As usual, Lynch declined to talk to the media in the locker room following the game; he has talked there only once this season, following Seattle’s win over the Oakland Raiders three games ago. Lynch did talk to Michael Silver and former Seahawks teammate Michael Robinson, both of the league’s television network, on the phone following the game — perhaps to avoid a potential fine of $100,000 from the NFL if he refused to talk the press again.

“Do I think I’ll be gone after this season?” Lynch said to Silver, repeating a question the NFL Network reporter had asked him as Lynch sat on the Seahawks’ bus to the airport. “I don’t know, man. The Seahawks, their front office gets in the media; they talk a lot. I don’t talk too much. I just play the game.

“If they have something going on, I don't know about it.”

Lynch told Robinson the reason he didn’t go into the locker room at halftime was because “he couldn’t walk.”


Given the way injuries have affected the Seahawks’ depth, it might have been painful to see a couple of former Hawks playing so well for Kansas City on Sunday.

Strong safety Ron Parker led the Chiefs with 11 tackles, and defensive tackle Jaye Howard had three tackles, two for losses.

Parker has been released eight times by three teams, including the Seahawks in 2011 and 2012. Howard was a fourth-round draft pick of the Seahawks in 2012, but released in 2013.

“It’s everything I dream of; I was waiting for this day a long time, and it was just great to go out there today and compete against those guys,” Parker said. “They showed me a lot of respect. A lot of guys came up to me and told me how much they missed me and how good of a job I’m doing over here. At the end of the day, we’re all brothers.”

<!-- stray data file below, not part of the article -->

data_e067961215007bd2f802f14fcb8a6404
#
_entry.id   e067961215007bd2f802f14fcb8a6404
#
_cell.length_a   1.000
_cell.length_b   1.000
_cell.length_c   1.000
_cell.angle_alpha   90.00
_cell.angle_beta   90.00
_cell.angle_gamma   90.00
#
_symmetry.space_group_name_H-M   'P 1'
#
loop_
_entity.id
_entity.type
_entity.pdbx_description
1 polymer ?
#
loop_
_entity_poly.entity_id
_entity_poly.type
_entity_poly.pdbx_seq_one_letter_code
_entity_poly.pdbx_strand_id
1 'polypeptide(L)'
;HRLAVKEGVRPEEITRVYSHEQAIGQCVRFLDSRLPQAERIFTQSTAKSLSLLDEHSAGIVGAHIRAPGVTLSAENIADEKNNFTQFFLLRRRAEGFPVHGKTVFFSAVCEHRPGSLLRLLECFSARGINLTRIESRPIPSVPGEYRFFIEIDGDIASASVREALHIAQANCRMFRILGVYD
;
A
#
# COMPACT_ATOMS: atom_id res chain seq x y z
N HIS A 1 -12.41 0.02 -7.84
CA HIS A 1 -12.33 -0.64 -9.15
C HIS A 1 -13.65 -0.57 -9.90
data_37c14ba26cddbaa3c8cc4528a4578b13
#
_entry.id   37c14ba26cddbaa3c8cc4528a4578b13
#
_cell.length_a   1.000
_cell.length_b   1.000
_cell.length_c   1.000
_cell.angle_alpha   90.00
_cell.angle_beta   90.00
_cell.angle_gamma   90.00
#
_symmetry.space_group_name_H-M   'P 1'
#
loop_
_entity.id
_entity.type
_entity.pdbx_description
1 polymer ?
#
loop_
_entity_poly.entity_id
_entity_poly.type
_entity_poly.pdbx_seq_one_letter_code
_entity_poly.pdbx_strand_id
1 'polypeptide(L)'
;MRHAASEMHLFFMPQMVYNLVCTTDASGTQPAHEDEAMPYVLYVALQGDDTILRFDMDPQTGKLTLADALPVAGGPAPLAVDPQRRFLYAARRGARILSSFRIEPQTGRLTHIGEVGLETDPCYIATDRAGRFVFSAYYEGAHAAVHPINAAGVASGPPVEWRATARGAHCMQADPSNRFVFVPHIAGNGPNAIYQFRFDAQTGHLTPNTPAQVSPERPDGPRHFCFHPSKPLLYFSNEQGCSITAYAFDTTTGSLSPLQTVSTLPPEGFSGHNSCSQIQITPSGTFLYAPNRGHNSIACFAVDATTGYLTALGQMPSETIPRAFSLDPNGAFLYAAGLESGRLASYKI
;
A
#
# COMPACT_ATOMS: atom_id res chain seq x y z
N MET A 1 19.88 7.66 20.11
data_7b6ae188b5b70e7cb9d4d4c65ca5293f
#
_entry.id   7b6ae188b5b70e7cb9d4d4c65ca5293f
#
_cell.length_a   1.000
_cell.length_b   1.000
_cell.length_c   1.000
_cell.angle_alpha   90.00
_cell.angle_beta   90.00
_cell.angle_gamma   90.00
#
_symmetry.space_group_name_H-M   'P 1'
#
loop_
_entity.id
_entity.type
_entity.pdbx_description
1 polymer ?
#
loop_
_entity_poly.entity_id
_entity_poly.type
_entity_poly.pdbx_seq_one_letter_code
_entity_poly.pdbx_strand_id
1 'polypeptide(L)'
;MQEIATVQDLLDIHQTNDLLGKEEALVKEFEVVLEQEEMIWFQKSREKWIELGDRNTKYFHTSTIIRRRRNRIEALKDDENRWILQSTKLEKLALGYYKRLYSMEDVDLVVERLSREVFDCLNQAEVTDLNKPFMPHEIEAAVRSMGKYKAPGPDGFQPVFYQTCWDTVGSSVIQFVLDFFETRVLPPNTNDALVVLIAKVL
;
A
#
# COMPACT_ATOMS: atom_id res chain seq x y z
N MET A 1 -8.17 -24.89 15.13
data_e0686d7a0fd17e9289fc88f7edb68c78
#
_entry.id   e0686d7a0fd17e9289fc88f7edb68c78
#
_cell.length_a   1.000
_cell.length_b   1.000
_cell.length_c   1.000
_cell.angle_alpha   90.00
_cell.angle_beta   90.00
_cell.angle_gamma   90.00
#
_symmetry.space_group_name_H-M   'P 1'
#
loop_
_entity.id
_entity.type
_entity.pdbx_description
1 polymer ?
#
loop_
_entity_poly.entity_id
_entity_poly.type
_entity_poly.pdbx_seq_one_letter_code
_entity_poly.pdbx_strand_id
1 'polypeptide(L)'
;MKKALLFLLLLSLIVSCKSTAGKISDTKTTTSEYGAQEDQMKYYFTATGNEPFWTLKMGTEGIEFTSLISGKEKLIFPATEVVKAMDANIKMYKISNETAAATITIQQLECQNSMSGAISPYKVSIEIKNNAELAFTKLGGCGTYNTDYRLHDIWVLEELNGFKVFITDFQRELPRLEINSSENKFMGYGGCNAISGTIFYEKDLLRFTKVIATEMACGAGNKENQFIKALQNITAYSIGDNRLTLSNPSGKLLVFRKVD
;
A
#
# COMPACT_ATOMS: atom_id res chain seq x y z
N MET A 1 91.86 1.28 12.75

Howard was similarly motivated.

“I thought about it all week,” Howard said of having been released by Seattle. “And I just had to get revenge somehow.”

Howard said his experience practicing against the Seahawks helped somewhat, although “the whole offensive line changed since I was there.”

Howard recalls taking his release by Seattle personally.

“You do at the time, but it worked out for me,” he said. “I’m happy to be a member of the Chiefs. But at the time it (hurt); it definitely did.”


Seahawks WR and special-teams gunner Ricardo Lockette got ejected for punching the face mask of Chiefs S Kurt Coleman following a punt by Seattle in the second half. Coleman had gone undetected shoving Lockette on the Chiefs’ sideline before officials flagged Lockette’s conspicuous retaliation. Carroll wasn’t thrilled. “If a guy throws a punch for whatever reason, it’s wrong,” he said. “I don’t know what the circumstances were, but there are no circumstances where I will warrant that.” … Former Chiefs starting TE Tony Moeaki, who played college ball at Northern Iowa, had 12 family members and friends at the game. He also had the ball under his arm afterward that he caught from Russell Wilson for his first TD since Seattle signed him two weeks ago. … None of the Seahawks’ inactives were a surprise: S Steven Terrell, DB Marcus Burley, LB Brock Coyle, LB Bobby Wagner, T Andrew McDonald, G James Carpenter, TE RaShaun Allen. As expected, S Kam Chancellor started his first game in three weeks and had five tackles. He had been out with a groin injury and is still playing with bone spurs in his ankles.